I don't lump Paglia with him, she's got ten times the spine and hits her target more often. It's true that Jordan seems angry or even hurt and it's not a good look, but there's evidence for you that one more myth about men - that they "age better" - is BS, and our expectancy is not rising like women's.

    Michelle Obama recently made a big deal about men not being social with each other. Darned if you do, darned if you don't...
    Last edited by philoctetes; Aug-11-2018 at 01:00.

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  21. #90
    Senior Member eugeneonagain's Avatar
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    Quote Originally Posted by philoctetes View Post
    To say someone is "in academia" might just not have much meaning anymore, really, not when stated just for rhetorical convenience. Nor may it be meaningful to speak of "many voices" in academia, when we know that's not really the truth.
    Except that they are academics working in academia, which is pretty much the standard definition, not rhetorical convenience. Certainly no more than the rhetorical convenience of pretending that academia is some kind of code-word for 'Leninists'. Only people who have never seen the inside of academia think it is not comprised of many different views, or perhaps the 'mavericks' who don't get a hearing for their quackery on the inside so have to go with a megaphone to the likes of You Tube.

    Quote Originally Posted by philoctetes View Post
    You can't fool me. I spent my time in the enlightened hallows of California universities, and did all the things that were supposed to make me better, and have a sibling teaching in a university today. Over and over, short-term social fashions are not strong enough to stand the long-term test of political application, and are usually abandoned by the next generation of progressives who can't see the cycle of failure.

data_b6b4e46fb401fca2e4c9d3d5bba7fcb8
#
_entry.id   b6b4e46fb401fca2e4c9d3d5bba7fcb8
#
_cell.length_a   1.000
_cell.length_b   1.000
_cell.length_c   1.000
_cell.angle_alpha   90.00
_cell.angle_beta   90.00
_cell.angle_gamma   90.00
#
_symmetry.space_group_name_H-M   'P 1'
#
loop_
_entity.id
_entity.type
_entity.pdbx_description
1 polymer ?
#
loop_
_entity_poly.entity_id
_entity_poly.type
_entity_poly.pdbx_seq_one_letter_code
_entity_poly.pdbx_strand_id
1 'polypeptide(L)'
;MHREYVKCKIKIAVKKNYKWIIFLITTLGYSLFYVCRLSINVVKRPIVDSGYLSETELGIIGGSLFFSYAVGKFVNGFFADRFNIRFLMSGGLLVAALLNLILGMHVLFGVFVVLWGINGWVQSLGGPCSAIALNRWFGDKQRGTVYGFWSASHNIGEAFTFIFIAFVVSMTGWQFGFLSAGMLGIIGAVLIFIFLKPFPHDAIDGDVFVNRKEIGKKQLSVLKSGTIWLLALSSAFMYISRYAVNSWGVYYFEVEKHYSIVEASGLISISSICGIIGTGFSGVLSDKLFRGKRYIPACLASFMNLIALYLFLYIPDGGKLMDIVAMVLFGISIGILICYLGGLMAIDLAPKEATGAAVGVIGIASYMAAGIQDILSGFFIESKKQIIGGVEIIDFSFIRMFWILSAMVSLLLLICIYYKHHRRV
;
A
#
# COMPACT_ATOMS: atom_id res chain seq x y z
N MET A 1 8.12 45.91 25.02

You can't fool me either. I've worked in universities in three different countries and the general make-up is the same. I can't say if this is the case for American universities, but if it is so (I doubt it) then it is a cultural problem and not academic. The sort of 'left-wing' conspiracy accusation levelled at American academia is doubly laughable in a country that has always been more-or-less dominated by the right-wing in political life. The ideas just live in the universities, as is only right in a place where ALL ideas are considered, but now it it is a fairy story about how such ideas are piled into the heads of unwitting students.

    Quote Originally Posted by philoctetes View Post
    So, I can run my own tests on the "many voices" postulate, and how it fits my own observations, and judge for myself. Reading the above post, it appears to stop fitting with "but not baying angry lunatics", i.e. men to be ignored in a convo about masculinity. That's equivalent to saying grievous women can't discuss feminism.
    You're mistaken on two counts: first I didn't state or even imply that men should be counted out of that discussion, and secondly men aren't counted out of the discussion. To think so is to be wilfully blind for ideological reasons. There is no 'suppression of men's voices', this is the big lie. There has however been a long 'challenge' to ideas of male dominance which has not always been carried out rigorously or helpfully and I'm glad to see that get challenged in turn. However when some quack starts raving about 'cultural marxism' I'm no longer interested.

    Quote Originally Posted by philoctetes View Post
    While my natural humanity has been attacked from so many angles, and I've done all the hard work I need to live with who I am, I am somehow at fault for this according to people who haven't done the work. Fix yourself before you think you can fix others, and listen to those who have done the work.
    Everybody is and has been busy pal, not just you.
    "I expect I shall have to die beyond my means." — Oscar Wilde, on accepting a glass of champagne on his deathbed.